I’m not going to lie, it’s fairly daunting trying to cover all of that in a 10-page proposal, but there is lots of help available. If you’re currently at and/or applying to an institution with a research support team, they may well have experts in EU funding who can offer advice, run information events, etc. The National Contact Point for the country you are applying to move to can also help with technical queries about things like eligibility: you can find their details here. There is of course lots of information on the MSCA site; Net4Mobility+ also offers answers to FAQs. Finally, the thing I found most helpful when starting to apply was seeing some examples of successful proposals from current MSC Fellows, which really helped to see what all the different sections of the proposal were about and how to approach writing it, and for which I’m extremely grateful to the researchers who let me read theirs! If there are MSC Fellows at your current or proposed institution in broadly similar areas to your own, I very much recommend getting in touch with them to ask for any specific advice and to see if they are willing to let you read their proposal (if your proposed supervisor has previously been involved with MSCA applications/supervision, then of course they should also be able to advise). I’m also happy to try and answer any questions you might have in the comments here, though obligatory disclaimer here that I am definitely not an expert in EU funding or in how MSCA applications are evaluated; this is only based on my experience of one application, so do get advice and help from as many sources as possible!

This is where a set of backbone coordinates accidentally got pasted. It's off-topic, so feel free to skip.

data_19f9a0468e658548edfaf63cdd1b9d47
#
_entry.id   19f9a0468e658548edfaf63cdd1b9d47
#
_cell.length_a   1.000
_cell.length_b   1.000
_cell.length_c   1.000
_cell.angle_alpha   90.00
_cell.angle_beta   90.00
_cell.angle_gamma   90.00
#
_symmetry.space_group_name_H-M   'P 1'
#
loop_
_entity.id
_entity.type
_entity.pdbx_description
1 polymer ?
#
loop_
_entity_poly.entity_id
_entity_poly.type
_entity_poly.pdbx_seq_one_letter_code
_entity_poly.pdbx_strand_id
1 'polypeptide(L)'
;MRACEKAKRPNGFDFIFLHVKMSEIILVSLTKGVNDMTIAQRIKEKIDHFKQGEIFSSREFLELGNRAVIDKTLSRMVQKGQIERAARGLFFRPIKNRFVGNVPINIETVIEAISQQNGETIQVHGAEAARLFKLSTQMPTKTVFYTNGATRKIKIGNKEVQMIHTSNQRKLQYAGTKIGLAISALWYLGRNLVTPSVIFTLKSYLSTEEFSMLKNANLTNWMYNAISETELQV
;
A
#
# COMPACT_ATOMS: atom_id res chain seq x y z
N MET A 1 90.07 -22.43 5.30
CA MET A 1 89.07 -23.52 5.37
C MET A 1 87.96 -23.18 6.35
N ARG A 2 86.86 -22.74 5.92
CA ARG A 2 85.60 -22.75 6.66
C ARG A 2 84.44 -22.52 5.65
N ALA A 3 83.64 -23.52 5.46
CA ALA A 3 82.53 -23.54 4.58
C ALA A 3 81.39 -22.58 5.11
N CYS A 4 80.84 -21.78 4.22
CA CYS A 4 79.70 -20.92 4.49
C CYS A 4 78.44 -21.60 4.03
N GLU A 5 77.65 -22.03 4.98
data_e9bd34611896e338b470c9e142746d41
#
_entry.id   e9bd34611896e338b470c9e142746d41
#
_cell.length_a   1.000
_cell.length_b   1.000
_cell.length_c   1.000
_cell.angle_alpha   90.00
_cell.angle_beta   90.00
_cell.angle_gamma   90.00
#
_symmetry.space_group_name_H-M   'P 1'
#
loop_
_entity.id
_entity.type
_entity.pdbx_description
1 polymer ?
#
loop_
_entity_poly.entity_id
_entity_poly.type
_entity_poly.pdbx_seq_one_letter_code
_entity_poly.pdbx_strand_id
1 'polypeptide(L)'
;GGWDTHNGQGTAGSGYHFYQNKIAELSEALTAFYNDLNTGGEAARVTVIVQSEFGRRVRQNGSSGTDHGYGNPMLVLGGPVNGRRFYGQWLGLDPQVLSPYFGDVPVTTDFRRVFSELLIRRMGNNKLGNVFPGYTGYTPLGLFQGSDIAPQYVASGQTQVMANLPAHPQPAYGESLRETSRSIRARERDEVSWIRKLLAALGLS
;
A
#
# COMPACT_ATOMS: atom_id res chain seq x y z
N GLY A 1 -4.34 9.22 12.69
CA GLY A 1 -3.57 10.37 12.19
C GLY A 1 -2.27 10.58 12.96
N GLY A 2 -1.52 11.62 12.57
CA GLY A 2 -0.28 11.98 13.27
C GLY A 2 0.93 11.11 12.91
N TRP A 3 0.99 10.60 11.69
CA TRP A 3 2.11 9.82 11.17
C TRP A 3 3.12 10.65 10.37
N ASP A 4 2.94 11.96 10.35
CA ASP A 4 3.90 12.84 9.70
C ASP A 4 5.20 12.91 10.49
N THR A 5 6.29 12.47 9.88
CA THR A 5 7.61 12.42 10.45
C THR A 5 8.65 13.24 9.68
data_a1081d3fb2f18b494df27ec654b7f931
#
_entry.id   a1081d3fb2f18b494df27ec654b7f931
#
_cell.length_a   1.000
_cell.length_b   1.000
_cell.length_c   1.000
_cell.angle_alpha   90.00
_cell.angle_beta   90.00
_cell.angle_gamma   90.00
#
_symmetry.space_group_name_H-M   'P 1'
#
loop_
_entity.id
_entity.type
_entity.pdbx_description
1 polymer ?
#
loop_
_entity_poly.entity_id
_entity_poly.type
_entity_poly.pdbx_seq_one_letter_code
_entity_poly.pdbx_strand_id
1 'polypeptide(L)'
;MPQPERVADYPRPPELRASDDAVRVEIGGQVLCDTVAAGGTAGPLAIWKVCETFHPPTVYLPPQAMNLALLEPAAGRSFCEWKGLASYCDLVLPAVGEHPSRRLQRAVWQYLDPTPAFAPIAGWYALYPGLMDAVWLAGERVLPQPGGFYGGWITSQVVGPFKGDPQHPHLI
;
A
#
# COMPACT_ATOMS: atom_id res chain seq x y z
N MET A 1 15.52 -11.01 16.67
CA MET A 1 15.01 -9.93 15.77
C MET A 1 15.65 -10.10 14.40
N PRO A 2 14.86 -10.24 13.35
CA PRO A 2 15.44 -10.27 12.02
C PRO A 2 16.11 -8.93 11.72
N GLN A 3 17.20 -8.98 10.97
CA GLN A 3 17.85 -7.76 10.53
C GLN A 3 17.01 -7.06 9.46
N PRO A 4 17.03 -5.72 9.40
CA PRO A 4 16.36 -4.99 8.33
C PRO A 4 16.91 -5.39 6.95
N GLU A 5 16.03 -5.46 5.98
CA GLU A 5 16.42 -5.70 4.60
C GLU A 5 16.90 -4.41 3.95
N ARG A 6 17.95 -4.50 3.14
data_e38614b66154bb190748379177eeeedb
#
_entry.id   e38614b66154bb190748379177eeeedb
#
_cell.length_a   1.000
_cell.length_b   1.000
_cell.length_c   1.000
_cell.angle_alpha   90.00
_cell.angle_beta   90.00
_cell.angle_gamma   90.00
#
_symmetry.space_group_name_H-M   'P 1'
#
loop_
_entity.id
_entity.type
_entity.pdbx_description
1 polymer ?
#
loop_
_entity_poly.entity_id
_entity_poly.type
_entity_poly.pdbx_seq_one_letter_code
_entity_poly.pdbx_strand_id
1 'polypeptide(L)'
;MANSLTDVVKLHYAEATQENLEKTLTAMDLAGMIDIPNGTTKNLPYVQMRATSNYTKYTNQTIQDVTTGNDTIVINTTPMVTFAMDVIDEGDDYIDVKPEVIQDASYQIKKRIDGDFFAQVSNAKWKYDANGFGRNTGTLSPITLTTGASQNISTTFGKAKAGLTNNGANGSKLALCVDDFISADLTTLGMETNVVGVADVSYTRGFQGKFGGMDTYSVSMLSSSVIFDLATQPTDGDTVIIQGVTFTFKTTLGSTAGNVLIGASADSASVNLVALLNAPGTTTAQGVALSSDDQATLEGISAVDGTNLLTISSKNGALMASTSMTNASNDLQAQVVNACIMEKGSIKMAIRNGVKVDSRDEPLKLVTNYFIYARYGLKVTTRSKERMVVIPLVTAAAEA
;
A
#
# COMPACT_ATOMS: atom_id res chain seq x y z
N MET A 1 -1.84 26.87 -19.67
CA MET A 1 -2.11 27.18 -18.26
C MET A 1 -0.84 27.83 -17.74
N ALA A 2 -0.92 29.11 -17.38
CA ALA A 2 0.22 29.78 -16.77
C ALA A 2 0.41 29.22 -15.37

This project has received funding from the European Union’s Horizon 2020 research and innovation programme under the Marie Skłodowska-Curie grant agreement No 885977.

Author: Anna P. Judson

Classics researcher at Cambridge